If your answer to the above question is no; then forget about raising start up capital from Venture capitalist. Venture capitalist cut a tough deal; they are private equity investors, so they are definitely going to take a stake in your business. Venture capitalists usually demand a stake of 25% – 60% depending on the situation at hand or their terms and conditions.
Most entrepreneurs are not comfortable giving up control or opening up the ownership structure of their company. So it’s advisable you ponder over the issue of control carefully before making up your mind on the source of capital to pursue.
3. Build up your Credibility
Now since the odds of raising venture capital for your start up company increases when going the “VC funding” way; how do you increase your chances of getting the capital you need since VCs are tougher with their rules? The answer to that question is “credibility.”
Have you run a business in the past? What experience do you have with respect to raising capital? How do you handle your personal finances? Have you had any transaction or deal with a notable business personality before? Have you built a successful business before?
The above are real questions that VCs throw at startup entrepreneurs seeking venture capital. One of my mentors “Robert Kiyosaki” said that “the more successful you become; the easier it is to raise capital and the easier the process becomes.” I think he said the truth in its entirety.
Venture capitalists want to see a proven track record; they want to see experience and above all; they want to see credibility and competence in the entrepreneur. If you lack these characteristics as an entrepreneur; never knock on the door of VCs.
3. Find a business mentor
“If you want to successfully go up the mountain; ask the person who has gone it to and fro.” – Zen Master
If you want to become good at the game of raising capital from Venture capitalists; then find a business mentor that has successfully done it several times. Or better still, you can seek to be mentored by a VC. Your chosen business coach may be retired or still active in the game but either ways; you will learn tremendously and your wealth of experience will be immeasurable.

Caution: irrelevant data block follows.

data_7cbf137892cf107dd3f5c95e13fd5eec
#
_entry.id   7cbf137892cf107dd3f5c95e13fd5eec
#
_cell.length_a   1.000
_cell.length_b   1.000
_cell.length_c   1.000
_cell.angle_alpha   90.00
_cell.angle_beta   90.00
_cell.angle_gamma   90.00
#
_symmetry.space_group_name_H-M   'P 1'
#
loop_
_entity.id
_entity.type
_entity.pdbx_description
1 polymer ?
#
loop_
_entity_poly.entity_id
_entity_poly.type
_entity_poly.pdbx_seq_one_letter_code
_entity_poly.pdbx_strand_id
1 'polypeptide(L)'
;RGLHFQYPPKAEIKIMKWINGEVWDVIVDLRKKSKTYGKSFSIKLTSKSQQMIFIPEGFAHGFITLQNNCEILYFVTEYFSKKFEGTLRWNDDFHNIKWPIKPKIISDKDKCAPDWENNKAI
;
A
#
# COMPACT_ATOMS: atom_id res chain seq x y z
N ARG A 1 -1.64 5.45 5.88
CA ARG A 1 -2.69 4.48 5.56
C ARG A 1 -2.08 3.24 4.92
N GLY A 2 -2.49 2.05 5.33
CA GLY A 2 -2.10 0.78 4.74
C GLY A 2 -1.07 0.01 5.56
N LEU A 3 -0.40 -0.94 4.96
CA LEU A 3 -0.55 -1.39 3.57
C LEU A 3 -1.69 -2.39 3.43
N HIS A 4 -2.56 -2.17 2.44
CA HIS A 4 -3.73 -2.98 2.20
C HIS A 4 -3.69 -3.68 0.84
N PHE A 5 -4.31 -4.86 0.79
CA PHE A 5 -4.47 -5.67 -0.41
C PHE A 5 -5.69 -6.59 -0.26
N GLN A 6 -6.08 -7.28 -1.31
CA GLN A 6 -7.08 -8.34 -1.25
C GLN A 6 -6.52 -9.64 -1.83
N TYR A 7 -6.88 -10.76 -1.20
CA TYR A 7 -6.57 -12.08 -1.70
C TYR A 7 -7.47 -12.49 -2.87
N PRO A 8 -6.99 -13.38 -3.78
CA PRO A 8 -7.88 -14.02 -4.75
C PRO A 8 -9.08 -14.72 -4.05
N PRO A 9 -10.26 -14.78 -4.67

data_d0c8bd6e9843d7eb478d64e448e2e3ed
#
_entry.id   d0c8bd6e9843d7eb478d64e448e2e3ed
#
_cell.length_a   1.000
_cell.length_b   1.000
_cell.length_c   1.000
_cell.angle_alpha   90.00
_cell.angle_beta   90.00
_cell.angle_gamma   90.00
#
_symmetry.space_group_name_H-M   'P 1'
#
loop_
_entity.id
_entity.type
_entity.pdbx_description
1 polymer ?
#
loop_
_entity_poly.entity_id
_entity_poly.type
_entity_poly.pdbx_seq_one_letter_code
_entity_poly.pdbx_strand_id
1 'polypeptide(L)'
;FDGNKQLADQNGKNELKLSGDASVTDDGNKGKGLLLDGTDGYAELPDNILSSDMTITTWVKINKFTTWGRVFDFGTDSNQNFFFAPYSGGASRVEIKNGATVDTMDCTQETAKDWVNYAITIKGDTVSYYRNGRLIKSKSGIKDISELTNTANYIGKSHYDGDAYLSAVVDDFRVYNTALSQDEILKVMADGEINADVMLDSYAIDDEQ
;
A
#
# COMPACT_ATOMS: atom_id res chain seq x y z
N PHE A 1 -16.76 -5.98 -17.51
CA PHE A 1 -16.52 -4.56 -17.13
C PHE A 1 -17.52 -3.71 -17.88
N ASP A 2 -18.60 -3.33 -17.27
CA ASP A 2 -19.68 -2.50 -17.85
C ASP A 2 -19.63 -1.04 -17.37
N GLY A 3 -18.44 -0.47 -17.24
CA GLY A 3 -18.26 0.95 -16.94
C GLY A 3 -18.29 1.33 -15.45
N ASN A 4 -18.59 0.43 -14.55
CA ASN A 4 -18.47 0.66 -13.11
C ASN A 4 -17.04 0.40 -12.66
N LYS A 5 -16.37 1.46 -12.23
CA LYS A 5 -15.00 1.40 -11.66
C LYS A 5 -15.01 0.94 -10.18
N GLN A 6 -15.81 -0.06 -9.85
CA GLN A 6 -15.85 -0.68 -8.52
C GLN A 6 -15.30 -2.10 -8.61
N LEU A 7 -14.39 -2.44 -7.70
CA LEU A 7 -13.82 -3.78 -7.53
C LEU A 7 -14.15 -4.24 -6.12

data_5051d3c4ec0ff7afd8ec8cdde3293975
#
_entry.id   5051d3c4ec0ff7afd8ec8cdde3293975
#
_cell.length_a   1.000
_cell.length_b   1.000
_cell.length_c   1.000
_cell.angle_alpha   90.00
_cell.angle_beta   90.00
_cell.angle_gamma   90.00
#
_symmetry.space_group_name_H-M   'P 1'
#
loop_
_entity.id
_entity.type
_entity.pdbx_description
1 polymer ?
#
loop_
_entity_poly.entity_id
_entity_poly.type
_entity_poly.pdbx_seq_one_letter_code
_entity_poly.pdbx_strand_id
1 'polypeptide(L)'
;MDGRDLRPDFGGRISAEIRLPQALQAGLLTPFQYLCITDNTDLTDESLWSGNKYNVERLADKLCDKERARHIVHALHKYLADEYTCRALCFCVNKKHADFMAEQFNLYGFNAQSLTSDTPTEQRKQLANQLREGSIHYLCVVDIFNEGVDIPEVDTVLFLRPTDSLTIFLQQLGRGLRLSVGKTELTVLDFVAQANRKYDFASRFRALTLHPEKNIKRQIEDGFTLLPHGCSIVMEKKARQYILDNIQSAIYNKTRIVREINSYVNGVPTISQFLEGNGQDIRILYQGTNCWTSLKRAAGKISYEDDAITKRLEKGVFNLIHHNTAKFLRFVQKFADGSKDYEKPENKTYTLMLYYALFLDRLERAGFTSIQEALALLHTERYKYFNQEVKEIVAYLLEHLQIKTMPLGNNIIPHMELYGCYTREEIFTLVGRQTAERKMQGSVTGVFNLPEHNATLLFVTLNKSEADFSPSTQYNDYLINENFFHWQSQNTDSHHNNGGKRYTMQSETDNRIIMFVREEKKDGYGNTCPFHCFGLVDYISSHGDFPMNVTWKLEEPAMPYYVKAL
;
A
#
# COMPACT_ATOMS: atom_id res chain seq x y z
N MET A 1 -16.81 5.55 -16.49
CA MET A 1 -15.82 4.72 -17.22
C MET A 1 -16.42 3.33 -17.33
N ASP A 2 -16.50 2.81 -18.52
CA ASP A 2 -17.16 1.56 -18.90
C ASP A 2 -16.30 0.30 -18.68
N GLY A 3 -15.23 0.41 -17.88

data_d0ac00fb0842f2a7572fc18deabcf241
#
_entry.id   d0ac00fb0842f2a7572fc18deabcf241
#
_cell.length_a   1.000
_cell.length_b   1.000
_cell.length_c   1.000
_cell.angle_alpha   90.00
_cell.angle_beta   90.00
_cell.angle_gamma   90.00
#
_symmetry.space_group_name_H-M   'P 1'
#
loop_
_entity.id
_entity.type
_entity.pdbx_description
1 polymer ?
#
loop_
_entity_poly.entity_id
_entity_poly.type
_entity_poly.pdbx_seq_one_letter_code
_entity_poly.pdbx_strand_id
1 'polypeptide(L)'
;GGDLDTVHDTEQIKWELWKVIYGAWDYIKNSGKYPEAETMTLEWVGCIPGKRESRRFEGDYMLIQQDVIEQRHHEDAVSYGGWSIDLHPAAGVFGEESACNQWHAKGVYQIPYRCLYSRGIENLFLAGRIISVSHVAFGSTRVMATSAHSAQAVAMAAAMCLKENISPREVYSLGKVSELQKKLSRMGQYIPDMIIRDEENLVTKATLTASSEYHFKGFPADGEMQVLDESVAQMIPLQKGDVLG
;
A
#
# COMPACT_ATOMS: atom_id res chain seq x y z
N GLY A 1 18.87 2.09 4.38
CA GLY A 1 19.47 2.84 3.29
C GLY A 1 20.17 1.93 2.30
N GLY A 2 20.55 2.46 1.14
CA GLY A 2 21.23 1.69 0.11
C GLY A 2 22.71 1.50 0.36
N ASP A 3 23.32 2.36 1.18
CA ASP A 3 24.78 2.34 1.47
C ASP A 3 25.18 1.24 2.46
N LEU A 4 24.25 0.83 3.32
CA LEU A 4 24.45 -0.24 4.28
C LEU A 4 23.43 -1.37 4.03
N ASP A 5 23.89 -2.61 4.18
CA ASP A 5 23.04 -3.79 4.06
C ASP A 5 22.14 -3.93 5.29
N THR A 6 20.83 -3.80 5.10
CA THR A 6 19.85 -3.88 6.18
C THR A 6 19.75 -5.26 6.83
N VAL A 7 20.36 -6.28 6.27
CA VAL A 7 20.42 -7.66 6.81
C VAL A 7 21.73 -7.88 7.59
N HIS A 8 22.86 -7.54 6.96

“Money always follow management.” – Anonymous
The problem with most startup entrepreneurs that fail to raise capital for their business ideas is that they are trying to raise capital as an individual. Business is a team sport; so also is investing. How can you get the attention of a VC when those competing with you for the startup capital have smart teams on their side?
Having a business team is crucial to successfully raising venture capital from VCs. Who on your team has built a company and taken it public? Who on your team is experienced in business management? Who is on your team? These are questions VCs usually ask entrepreneurs seeking capital.
Let me tell you a secret to getting the fund from Venture capitalists. VCs love name dropping; it gets them excited. They want to know who is also investing in your deal. If you have a competent management team or you secured an angel investment from a reputable investor; it will increase your chance of getting the VC funds.
A business mentor of mine once said that venture capitalists prefer an average product with an excellent business team than an excellent product with an average business team. If you should consider this statement; you will come to acknowledge that it’s the truth in its entirety.
A business team is vital to the process of raising capital for your business; in fact, it increases your chances of securing the capital. Show me an entrepreneur that raised billions of dollars in capital and I will show you an entrepreneur backed by a strong business management team. Just like said in the investment world; money always follow management.
Business plans don’t impress venture capitalists. Yes, business plans don’t get them excited because they come across tons of business ideas and plans everyday. It’s their business; it’s what they do to stay in the game. VCs scrutinize business plans and ideas day in day out so what makes your plan stand out?
The worst mistake you will commit is to approach a Venture capitalist with a pre-made business plan or a business plan written by a consultant. VCs are savvy in the game of startup funding so they can tell if your business plan is worth the onions in less than three minutes. I am not saying that a business plan written by a consultant is useless; all I am saying is that you should be involved with the process of the business planning.
Never take your business plan to a VC unprepared. You should make sure that you know your business idea and plan like the palm of your hand. You should also make sure the budgets and financial issues are comprehensive and your numbers do not contradict each other. Above all; you need to keep your business plan simple and comprehensive using more of tables, graphics and charts.
To further increase your chances of raising capital from VCs, I will suggest you give your business plan to a VC friend or a savvy investor for scrutiny because he or she might pick out some flaws and this will save your neck. I am saying this because VCs are strict with their time and sometimes, it’s difficult to get the attention of a VC twice. You just have one chance to make it or break it and if you misuse such opportunity; you may never get it again.
6. Get Social